Are You a Buddhist? Lawyers, Labels, Rituals and Me

Buddha crop

 

I recently spoke at a business conference for entrepreneurs about how to choose a business name. When I finished my short presentation, I put my hands together at my chest in prayer and bowed slightly to the audience. I didn’t plan to do this. The gesture was automatic, unconscious, surprising even me. Perhaps it was inspired by my years studying martial arts or having watched The Last Samurai one too many times. Maybe it was time spent in yoga and meditation classes. Whatever the source, the bow simply bubbled up: a gesture of thanks and of respect, never mind that I was in standing in front of a group of would-be business owners, most of whom were seriously revved up on caffeine.

No sooner had the morning panel finished, than one of my co-presenters approached me. A slight, energetic woman with tightly curled hair and a warm smile, she had spoken about social media strategy with palpable enthusiasm.

“Are you a Buddhist?” she asked, clearly pleased with the prospect.

I drew back from the question.

“I, uh-”

“I’ve never expected to see someone performing the Anjali Mudra at a business event,” she said. “Let alone a lawyer.”

She had me there. I’d never heard this gesture called the Anjali Mudra. I thought it was just, you know, Namaste.

“No, I’m not a Buddhist.”  I hesitated, then hastily added. “Though I have been studying Buddhist texts for many years.”

Because that just makes so much sense. I’m not a Buddhist, but I study Buddhism. Yes, that would be it.

Are you a Buddhist? I shrank away not because I don’t admire the Buddha – I most certainly do – but because I abhor labels of any kind.  Buddhist. Christian. Conservative. Liberal. Chocolate. Vanilla. The problem with labels is that they instantly create a boundary, a fence between neighbours, and not in a good way.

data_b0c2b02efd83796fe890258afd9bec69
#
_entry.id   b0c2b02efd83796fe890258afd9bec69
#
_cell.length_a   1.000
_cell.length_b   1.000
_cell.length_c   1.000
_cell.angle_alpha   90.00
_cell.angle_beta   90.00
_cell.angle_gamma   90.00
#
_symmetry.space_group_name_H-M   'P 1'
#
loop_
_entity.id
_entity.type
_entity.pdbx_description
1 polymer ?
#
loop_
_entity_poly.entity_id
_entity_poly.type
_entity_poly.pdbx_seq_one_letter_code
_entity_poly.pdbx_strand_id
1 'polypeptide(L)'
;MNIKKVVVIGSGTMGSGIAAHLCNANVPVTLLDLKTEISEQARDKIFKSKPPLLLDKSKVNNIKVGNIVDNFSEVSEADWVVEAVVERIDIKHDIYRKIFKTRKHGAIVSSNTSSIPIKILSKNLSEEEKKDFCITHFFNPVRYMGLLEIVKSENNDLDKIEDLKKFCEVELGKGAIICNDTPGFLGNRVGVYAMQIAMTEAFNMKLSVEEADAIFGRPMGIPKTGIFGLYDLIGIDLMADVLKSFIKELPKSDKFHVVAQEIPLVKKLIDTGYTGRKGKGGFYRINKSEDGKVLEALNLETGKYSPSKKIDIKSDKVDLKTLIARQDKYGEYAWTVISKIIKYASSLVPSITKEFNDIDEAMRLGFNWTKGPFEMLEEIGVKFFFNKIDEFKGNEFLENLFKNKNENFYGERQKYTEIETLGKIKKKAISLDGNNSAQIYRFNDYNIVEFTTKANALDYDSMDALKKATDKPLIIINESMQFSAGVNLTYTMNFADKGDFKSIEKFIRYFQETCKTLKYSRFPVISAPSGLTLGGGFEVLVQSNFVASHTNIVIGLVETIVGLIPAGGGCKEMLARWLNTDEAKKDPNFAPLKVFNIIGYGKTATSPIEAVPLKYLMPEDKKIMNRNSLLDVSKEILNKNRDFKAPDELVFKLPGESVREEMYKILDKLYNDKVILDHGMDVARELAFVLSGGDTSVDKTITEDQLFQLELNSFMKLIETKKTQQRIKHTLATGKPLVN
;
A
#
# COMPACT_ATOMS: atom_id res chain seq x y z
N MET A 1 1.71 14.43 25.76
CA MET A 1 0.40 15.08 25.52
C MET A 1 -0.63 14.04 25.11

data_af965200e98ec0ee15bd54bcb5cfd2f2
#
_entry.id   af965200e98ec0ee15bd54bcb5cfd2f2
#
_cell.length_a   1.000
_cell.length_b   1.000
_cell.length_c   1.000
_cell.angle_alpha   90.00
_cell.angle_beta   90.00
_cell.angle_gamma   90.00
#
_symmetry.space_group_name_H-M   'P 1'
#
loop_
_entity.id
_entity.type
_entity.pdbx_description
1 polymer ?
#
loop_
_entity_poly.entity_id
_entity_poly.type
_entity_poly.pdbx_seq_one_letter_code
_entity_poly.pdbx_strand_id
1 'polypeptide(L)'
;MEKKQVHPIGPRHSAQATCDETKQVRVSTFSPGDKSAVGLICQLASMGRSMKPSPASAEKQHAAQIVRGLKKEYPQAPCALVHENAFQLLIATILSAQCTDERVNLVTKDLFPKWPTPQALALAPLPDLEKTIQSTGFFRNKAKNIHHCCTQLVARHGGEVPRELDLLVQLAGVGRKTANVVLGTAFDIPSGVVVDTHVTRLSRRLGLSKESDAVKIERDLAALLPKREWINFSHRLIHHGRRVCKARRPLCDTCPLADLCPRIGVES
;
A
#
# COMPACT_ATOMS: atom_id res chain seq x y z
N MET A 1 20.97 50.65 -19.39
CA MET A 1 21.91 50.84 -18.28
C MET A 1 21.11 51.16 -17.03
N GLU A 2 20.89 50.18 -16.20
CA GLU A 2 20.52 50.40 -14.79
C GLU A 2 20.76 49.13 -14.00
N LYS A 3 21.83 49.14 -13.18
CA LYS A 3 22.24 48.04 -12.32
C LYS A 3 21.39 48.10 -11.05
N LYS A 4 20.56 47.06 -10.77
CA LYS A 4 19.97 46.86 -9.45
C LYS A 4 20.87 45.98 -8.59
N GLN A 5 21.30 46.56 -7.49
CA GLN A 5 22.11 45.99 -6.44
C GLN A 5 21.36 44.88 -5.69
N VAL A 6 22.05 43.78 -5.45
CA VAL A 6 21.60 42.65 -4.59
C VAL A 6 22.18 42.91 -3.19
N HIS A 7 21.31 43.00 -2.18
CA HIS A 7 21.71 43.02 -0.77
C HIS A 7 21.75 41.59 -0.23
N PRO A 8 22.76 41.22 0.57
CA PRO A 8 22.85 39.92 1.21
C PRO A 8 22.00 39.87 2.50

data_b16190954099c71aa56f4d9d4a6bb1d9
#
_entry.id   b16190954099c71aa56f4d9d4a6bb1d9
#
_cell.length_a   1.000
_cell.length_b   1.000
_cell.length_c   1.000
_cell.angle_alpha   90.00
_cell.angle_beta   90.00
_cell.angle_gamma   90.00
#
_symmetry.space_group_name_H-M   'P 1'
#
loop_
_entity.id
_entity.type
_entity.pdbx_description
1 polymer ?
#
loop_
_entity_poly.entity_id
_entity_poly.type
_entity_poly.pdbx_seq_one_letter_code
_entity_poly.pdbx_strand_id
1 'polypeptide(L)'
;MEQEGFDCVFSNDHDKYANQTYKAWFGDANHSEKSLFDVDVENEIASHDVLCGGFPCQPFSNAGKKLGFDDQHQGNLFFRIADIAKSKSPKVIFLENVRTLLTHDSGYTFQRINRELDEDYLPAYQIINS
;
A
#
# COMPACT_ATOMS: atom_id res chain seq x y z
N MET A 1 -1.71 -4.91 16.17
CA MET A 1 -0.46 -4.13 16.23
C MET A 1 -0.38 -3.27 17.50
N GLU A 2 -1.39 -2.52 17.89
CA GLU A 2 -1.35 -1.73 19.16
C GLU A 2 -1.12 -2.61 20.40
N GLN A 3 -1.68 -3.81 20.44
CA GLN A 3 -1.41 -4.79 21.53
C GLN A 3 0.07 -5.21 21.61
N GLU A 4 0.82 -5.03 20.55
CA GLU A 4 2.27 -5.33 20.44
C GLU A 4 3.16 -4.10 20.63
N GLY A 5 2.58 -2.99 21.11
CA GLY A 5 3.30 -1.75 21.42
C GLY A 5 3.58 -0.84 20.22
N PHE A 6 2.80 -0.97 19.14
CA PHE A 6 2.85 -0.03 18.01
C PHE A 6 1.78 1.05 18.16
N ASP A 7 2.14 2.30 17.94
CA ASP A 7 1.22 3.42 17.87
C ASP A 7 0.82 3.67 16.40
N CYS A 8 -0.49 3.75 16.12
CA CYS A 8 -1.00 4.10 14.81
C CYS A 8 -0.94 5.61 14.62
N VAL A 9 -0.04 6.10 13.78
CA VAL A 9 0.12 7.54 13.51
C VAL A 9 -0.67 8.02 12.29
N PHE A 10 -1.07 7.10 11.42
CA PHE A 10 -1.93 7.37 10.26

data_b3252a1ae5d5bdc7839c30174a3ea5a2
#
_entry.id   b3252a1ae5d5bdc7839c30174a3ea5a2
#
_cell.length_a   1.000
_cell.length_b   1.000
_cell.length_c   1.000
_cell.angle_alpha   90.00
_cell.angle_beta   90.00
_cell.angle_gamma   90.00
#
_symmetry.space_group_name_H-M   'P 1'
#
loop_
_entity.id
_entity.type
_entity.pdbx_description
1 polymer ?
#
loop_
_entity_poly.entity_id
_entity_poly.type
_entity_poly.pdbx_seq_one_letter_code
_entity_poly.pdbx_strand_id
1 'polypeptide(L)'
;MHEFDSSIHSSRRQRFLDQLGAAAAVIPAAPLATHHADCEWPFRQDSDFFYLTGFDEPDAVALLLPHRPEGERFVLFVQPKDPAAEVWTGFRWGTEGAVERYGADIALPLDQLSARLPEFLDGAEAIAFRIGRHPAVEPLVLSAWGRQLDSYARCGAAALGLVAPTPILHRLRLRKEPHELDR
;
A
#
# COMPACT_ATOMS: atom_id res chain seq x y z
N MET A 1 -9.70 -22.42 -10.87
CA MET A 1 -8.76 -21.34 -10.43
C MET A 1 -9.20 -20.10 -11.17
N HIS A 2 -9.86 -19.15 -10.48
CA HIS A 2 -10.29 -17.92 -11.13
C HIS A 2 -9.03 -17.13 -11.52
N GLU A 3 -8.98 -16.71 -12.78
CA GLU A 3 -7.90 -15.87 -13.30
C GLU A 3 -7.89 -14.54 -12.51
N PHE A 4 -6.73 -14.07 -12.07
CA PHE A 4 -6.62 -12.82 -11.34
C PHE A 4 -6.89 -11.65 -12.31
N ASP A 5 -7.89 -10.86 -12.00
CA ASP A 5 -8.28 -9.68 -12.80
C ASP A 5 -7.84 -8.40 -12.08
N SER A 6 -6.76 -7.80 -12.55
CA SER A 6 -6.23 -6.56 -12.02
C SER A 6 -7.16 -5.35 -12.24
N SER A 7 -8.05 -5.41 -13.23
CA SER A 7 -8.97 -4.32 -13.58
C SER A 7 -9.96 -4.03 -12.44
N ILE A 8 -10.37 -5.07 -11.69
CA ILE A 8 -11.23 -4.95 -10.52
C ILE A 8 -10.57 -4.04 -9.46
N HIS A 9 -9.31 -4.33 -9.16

But this is how we human are, always labeling, constantly categorizing. It’s how we’re wired. How do I know where you stand unless I know where you sit?

“I do sitting meditation every morning,” I offered.

“Oh, I do a thousand prostration every morning,” she replied.

Ritual, I thought. My other not-favourite-thing. But isn’t ritual the manifestation of commitment, discipline or even love? Sure. But, ritual can also be a means of pounding in those fenceposts.

And yet, I did it myself, didn’t I? With that unexpected bow?

It was most certainly my heart speaking, not my head. My head might well have slapped me and said “What on earth are you doing? These are business people you twit, not yoginis.”

Fortunately, I don’t listen too often to the voice in my head anymore. If I did, I wouldn’t meet nearly so many interesting people.

So, no, I wouldn’t call myself a Buddhist, even though my bookshelves carry at least three dozen volumes on the subject. For as much as I admire the Buddha – oh, let’s just call him by his simple lay-person name: Siddhartha Gautama. Knowing what he taught, I doubt he’d want me to call myself a Buddhist either. Siddhartha said it himself: Don’t believe what I say. Go out and test it. Decide for yourself. Even the Dalai Lama has said as much “You don’t have to be a Buddhist. Just be kind, be compassionate.”

Those are labels I’d slap on any day. And maybe that’s what the bow was: I see the Divine Light in you, and no, you don’t have to be in a martial arts dojo or a yoga studio for me to see it. It’s not a ritual, it’s a way of life.

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